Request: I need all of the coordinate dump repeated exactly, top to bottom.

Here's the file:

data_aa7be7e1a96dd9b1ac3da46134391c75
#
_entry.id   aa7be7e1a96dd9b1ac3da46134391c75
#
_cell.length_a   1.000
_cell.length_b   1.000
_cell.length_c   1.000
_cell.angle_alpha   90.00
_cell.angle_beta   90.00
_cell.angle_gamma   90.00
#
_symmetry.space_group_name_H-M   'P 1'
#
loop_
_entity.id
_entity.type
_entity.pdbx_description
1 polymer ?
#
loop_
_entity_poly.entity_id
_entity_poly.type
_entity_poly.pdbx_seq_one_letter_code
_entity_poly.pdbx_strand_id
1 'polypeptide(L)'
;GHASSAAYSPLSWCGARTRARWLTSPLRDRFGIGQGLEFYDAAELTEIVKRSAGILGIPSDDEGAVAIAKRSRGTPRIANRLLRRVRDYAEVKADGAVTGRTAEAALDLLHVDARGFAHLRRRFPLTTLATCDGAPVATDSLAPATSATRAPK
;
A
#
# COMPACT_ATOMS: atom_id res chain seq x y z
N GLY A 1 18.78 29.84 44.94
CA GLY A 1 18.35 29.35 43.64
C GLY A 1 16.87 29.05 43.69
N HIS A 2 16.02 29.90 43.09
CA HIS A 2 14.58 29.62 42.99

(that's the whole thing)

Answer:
data_aa7be7e1a96dd9b1ac3da46134391c75
#
_entry.id   aa7be7e1a96dd9b1ac3da46134391c75
#
_cell.length_a   1.000
_cell.length_b   1.000
_cell.length_c   1.000
_cell.angle_alpha   90.00
_cell.angle_beta   90.00
_cell.angle_gamma   90.00
#
_symmetry.space_group_name_H-M   'P 1'
#
loop_
_entity.id
_entity.type
_entity.pdbx_description
1 polymer ?
#
loop_
_entity_poly.entity_id
_entity_poly.type
_entity_poly.pdbx_seq_one_letter_code
_entity_poly.pdbx_strand_id
1 'polypeptide(L)'
;GHASSAAYSPLSWCGARTRARWLTSPLRDRFGIGQGLEFYDAAELTEIVKRSAGILGIPSDDEGAVAIAKRSRGTPRIANRLLRRVRDYAEVKADGAVTGRTAEAALDLLHVDARGFAHLRRRFPLTTLATCDGAPVATDSLAPATSATRAPK
;
A
#
# COMPACT_ATOMS: atom_id res chain seq x y z
N GLY A 1 18.78 29.84 44.94
CA GLY A 1 18.35 29.35 43.64
C GLY A 1 16.87 29.05 43.69
N HIS A 2 16.02 29.90 43.09
CA HIS A 2 14.58 29.62 42.99